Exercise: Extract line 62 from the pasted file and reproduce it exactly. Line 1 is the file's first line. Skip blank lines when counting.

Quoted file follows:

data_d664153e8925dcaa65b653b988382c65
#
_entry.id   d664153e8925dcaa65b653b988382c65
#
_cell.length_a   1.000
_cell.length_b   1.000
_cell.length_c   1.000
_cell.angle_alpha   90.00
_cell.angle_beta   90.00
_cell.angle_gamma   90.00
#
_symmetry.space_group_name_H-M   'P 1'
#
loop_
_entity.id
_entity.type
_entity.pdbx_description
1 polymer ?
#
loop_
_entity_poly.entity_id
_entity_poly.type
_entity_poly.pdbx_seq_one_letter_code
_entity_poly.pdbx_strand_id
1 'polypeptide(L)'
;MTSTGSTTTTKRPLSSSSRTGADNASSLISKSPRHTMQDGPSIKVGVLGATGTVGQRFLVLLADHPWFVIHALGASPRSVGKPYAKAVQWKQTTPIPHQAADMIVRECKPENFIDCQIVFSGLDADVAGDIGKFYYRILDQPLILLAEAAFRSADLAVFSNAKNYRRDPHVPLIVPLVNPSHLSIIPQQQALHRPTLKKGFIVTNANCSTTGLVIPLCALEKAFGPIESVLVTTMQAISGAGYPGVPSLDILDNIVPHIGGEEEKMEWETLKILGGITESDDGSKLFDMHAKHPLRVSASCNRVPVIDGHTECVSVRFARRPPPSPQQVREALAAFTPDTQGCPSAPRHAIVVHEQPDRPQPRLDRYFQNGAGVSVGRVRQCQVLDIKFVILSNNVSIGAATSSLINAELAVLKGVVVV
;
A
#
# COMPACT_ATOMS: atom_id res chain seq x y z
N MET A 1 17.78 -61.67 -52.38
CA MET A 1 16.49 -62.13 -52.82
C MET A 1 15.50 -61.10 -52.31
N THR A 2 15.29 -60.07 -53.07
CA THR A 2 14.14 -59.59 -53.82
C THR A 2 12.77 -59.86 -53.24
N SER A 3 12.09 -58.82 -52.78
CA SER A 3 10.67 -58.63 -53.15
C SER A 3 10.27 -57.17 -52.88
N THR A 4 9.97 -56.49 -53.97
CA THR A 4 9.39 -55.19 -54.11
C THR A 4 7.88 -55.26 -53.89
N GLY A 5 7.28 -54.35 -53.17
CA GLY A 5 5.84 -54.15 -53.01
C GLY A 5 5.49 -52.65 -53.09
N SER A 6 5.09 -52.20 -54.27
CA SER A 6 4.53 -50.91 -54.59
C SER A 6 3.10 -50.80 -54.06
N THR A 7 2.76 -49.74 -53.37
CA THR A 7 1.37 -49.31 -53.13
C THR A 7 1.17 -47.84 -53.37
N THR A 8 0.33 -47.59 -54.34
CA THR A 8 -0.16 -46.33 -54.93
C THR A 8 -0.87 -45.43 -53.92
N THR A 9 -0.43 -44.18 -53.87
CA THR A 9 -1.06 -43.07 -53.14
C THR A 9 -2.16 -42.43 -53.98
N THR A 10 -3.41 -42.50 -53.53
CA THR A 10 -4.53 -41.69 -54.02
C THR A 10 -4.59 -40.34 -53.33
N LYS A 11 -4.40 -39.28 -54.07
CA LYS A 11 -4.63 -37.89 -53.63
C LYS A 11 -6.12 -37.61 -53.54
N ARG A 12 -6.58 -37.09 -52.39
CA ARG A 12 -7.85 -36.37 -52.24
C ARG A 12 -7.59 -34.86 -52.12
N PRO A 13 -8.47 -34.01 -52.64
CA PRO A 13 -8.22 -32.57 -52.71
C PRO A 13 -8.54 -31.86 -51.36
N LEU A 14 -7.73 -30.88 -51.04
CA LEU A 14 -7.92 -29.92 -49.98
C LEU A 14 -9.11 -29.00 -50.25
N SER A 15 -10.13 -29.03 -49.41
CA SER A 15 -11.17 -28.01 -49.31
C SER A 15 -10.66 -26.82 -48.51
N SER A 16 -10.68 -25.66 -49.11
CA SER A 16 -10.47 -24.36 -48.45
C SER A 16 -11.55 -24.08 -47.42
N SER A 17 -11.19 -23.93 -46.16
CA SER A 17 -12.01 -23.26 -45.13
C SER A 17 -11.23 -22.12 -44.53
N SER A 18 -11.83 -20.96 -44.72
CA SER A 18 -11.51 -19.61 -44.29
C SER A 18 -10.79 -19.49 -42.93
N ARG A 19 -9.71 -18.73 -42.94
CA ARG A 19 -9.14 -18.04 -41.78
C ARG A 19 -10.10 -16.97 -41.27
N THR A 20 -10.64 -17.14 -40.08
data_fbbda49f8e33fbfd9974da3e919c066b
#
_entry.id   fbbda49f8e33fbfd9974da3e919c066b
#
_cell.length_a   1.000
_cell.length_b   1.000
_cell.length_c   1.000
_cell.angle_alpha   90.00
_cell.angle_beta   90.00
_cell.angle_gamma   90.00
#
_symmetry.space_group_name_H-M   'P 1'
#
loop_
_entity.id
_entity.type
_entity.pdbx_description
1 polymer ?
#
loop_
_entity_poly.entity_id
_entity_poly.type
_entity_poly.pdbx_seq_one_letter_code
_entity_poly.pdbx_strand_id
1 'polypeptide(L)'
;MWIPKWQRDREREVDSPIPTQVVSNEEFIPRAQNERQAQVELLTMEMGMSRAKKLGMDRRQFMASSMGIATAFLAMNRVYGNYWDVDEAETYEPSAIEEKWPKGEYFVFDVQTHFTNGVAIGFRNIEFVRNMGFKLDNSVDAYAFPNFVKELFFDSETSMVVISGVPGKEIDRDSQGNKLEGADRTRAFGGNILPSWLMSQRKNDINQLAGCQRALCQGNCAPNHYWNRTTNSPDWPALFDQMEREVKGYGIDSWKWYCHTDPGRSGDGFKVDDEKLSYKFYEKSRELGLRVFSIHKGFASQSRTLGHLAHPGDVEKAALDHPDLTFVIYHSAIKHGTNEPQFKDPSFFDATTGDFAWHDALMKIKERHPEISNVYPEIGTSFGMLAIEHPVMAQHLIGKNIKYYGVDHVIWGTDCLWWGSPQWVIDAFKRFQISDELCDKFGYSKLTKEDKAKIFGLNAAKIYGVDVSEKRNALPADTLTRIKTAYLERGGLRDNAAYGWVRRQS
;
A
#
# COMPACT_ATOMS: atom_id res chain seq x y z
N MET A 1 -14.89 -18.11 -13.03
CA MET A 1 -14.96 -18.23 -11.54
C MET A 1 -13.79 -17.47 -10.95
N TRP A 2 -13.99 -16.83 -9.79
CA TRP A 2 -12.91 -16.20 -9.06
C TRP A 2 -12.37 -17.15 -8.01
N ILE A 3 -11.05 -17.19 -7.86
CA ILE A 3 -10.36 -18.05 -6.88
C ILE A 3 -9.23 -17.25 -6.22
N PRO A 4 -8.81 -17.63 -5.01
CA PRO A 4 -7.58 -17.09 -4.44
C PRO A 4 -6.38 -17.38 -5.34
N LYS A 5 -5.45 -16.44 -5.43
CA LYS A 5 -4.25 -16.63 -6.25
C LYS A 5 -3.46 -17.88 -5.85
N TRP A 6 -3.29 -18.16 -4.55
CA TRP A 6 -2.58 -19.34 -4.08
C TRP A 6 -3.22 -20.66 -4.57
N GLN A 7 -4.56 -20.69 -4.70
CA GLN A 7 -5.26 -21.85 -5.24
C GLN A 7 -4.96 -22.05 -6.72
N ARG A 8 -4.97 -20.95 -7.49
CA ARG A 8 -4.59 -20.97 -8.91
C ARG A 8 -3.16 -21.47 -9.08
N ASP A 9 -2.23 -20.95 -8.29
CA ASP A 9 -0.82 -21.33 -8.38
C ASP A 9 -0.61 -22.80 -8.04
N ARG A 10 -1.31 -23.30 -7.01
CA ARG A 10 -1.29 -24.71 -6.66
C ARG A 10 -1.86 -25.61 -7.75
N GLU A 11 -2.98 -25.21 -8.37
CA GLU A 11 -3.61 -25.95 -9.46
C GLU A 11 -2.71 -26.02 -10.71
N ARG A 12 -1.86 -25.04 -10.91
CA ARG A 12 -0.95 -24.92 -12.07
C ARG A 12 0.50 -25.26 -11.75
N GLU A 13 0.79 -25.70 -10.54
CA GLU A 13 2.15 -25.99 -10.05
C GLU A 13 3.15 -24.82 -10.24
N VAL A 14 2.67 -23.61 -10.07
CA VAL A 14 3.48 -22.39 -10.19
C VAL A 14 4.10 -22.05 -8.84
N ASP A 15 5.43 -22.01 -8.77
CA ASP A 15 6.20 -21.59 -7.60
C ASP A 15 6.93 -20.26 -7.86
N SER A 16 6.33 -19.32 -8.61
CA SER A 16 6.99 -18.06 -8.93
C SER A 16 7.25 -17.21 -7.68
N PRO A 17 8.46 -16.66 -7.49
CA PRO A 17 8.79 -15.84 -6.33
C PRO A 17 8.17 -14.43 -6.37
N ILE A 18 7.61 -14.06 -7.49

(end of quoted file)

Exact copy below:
CA LYS A 11 -4.63 -37.89 -53.63